I knew I had the evening all to myself. This is not really a good thing. I tend to be fine so long as I’m out, about and productively occupied, so long as the sun is still shining. The problem is, as soon as it gets dark and I’m left alone for the evening (which happens about every evening), the demons rise up and whisper my deepest fears into my ears until my head is filled with dreadful words dripping with worry. One of the ways to banish the demons is to become engrossed in a movie, in a movie that is truly more of an experience. Simply put, a movie that can take me away from all this… this fearful “self.” I wanted to see a particular kind of movie, you know what I mean, certainly you’ve looked for the movie that would be just right for your mood, a movie that you’ve never seen, a movie that creates precisely the right atmosphere and contains just the right amount of fantasy and drama for your needs… you know, a movie that doesn’t exist. I have wasted a lot of my time seeking “that movie.” Of course, the tone and texture of that movie changes with my moods, but I never seem to be able to find a crystallized version of that specific but incorporeal movie that only exists in my head. This night I wanted to see something as colorful as a Disney cartoon, as fantastical as a fairy tale, romantic, maybe exotic, oh… and wouldn’t music as tuneful as the songs of Harry Nilsson be nice, too? And of course, this movie had to be full of women I can relate to. I can’t really relate to “the modern woman” as she exists in America, especially as she exists in American pop culture, so this is an especially immoveable challenge. Needless to say, once I got to the video store I realized the absurdity of my quest and just started looking for something that might keep my restless mind occupied. I picked up everything from Pixar, to the fifties movie “Lilith,” to a collection of Gerald McBoing Boing cartoons. In the end I wound up in the Bollywood section at Video Rodeo, and I settled on “Saawariya.” I figured at best I could simply endure it, which would at least be a distraction.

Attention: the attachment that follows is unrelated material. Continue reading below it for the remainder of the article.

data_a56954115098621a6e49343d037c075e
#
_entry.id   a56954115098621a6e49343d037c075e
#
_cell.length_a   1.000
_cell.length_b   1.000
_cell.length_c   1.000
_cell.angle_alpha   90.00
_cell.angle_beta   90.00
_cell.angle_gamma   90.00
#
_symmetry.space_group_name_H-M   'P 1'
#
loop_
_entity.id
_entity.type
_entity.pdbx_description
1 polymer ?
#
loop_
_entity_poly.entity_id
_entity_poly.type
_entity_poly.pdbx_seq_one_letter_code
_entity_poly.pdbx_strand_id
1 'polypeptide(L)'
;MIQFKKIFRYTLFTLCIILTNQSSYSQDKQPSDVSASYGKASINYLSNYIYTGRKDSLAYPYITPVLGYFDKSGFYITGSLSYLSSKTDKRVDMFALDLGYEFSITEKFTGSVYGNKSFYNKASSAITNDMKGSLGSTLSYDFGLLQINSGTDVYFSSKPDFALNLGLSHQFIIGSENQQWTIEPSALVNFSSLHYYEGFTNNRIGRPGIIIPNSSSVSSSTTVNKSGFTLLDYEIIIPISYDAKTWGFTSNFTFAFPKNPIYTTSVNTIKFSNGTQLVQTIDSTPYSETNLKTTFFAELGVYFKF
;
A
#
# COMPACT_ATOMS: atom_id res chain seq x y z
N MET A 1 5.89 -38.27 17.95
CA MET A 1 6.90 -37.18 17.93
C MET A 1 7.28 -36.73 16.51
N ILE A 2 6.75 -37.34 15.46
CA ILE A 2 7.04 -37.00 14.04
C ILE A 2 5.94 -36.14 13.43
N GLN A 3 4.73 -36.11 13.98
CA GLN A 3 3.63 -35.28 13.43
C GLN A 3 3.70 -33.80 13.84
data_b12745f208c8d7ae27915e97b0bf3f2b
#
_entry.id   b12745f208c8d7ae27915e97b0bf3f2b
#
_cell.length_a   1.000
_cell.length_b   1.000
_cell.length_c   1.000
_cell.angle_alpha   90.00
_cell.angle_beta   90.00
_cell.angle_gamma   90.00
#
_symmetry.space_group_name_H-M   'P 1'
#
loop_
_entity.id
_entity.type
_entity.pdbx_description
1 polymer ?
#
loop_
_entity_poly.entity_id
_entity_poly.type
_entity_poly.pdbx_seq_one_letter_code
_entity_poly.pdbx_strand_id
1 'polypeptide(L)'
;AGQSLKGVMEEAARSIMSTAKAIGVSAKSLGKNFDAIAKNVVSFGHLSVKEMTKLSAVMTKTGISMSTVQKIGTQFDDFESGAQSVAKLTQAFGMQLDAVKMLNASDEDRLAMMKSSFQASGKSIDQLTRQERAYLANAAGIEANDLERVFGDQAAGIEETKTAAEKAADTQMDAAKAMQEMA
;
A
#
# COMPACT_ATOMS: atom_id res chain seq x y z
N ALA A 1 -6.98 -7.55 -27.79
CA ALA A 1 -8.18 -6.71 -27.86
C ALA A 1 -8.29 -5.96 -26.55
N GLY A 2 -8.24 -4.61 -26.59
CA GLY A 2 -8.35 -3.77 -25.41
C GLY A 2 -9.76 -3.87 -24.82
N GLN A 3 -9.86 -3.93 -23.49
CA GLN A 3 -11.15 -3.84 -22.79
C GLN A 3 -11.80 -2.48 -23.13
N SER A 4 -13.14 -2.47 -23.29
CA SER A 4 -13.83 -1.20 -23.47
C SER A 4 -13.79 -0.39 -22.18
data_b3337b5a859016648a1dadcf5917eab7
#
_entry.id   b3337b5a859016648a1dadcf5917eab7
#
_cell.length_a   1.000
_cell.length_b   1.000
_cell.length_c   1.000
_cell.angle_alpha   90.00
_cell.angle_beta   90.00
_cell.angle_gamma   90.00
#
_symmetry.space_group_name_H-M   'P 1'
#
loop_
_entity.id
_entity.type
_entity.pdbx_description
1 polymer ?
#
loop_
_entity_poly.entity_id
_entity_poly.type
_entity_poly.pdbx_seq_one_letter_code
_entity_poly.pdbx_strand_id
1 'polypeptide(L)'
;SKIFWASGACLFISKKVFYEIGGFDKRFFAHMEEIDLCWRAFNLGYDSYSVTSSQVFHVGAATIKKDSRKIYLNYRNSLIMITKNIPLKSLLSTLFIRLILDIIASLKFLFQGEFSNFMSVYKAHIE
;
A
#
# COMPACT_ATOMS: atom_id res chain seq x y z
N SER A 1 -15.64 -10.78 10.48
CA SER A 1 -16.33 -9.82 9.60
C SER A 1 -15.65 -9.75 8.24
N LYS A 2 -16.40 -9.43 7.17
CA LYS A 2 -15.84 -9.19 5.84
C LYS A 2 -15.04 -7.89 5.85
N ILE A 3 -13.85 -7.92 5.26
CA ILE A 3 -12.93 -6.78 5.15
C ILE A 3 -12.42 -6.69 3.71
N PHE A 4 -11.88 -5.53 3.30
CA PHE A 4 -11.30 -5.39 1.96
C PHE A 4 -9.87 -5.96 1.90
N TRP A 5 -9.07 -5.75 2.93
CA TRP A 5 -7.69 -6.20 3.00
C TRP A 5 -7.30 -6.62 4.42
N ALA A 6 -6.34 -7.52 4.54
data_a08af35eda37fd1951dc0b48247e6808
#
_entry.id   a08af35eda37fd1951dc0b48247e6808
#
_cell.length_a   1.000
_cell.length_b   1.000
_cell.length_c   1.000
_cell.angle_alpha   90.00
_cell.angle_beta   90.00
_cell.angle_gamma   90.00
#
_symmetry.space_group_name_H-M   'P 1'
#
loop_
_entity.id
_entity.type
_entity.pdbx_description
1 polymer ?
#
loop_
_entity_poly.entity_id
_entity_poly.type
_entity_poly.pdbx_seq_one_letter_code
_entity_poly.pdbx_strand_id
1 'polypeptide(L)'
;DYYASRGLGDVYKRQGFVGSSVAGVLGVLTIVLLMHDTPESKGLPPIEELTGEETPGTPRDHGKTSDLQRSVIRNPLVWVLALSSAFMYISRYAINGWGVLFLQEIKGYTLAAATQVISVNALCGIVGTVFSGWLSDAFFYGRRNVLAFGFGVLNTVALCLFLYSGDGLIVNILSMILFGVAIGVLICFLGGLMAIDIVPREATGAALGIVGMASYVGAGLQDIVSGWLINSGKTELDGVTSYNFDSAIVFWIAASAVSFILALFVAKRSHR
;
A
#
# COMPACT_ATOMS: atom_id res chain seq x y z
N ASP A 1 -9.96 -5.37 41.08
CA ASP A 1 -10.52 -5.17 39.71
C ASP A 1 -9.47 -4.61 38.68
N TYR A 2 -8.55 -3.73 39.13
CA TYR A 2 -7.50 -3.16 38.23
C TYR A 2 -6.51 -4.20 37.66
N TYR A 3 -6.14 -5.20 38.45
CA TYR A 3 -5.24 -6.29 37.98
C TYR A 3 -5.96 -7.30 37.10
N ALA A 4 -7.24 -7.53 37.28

Being a Western Hindu, one might assume I am a huge Bollywood fan, or a huge fan of all things India. Not exactly, I mean I am fascinated by the romantic promises of India, but unsure as to whether I could weather the realities of India. And so far as Bollywood goes, I have seen plenty of great Indian cinema, though rarely do the films I like fit into the Bollywood category, a notable exception being the classic “Sholay,” which is rather like a Bollywood “Butch Cassidy and the Sundance Kid.” This one, “Saawariya,” turned out to be a shining example of the sort of magic only possible in a Bollywood picture… anymore. No doubt my unconditional and instant love of this movie was greatly assisted by the fact that the lead actor looks a helluva lot like a young Indian Paul McCartney from the White Album, or perhaps straight off the cover of McCartney II.
I mean… that would be enough, right? Enough to elevate this to a fave. Just imagine, a romantic movie with a young Indian McCartney. Swoon! I’d like to say that that wasn’t why I liked the movie, and actually it isn’t, but the similarities are strong. For one, the lead actor is not afraid to be silly, ditto McCartney. For another the music is melodious in the film, as it is with McCartney’s. And there is not a shred of cynicism in this film, nor is there any of that in McCartney’s music. I know this comparison may seem absurd or obsessive, but it isn’t, McCartney embodies those things I value most, as does this film, as did this film right from the establishing shot!
I surrendered myself to the film from the opening scene, and I decided to trust it and let it take me where ever it wanted to.